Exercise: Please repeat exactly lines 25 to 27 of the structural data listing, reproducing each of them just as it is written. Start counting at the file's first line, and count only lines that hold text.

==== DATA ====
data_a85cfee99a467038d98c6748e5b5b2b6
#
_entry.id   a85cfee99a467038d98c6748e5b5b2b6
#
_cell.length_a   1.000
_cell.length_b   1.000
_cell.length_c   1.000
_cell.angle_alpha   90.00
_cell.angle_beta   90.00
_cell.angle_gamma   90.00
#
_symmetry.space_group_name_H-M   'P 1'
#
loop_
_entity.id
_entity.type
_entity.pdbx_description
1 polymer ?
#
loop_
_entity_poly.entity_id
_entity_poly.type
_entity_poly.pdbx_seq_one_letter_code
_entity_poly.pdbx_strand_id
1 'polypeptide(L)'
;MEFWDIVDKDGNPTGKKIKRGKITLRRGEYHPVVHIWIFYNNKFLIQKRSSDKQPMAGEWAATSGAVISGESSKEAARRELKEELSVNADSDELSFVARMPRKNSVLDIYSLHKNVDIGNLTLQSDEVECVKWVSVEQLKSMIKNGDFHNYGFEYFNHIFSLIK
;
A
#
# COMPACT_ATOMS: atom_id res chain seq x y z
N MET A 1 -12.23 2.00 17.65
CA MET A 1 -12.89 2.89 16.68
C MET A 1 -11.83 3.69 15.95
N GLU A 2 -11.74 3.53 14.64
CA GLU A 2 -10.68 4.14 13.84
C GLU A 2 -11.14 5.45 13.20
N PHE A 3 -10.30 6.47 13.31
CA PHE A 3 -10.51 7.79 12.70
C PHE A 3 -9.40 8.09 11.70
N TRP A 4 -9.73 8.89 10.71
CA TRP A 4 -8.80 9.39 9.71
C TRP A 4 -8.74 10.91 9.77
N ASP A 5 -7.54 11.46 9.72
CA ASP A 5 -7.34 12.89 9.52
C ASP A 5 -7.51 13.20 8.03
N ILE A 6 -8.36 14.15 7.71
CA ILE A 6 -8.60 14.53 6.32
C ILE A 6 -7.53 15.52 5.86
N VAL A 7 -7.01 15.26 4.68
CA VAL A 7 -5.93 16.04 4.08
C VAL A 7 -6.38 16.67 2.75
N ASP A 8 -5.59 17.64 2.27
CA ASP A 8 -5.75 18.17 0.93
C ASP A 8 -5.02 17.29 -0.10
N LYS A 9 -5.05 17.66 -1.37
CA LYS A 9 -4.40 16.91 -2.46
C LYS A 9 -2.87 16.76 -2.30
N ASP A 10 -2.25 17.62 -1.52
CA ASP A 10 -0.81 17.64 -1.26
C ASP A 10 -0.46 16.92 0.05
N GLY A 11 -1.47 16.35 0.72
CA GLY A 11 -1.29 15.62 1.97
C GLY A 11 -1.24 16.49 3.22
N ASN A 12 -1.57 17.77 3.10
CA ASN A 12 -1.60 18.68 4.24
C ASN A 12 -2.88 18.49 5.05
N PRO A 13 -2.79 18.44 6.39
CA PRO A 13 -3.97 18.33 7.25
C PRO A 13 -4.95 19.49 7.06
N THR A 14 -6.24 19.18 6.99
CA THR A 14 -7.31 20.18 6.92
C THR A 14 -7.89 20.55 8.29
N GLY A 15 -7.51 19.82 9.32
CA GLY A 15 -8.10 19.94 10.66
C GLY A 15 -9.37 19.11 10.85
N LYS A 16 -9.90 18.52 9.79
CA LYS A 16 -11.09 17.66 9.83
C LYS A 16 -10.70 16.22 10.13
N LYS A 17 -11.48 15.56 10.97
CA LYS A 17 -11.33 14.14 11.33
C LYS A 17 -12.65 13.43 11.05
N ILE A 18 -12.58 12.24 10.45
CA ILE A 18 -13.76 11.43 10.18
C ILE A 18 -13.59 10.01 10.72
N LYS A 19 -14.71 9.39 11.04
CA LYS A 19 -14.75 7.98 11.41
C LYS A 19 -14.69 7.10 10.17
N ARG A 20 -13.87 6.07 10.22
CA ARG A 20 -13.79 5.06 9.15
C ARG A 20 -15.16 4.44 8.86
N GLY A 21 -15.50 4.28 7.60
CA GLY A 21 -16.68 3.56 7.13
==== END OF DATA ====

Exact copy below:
1 'polypeptide(L)'
;MEFWDIVDKDGNPTGKKIKRGKITLRRGEYHPVVHIWIFYNNKFLIQKRSSDKQPMAGEWAATSGAVISGESSKEAARRELKEELSVNADSDELSFVARMPRKNSVLDIYSLHKNVDIGNLTLQSDEVECVKWVSVEQLKSMIKNGDFHNYGFEYFNHIFSLIK
;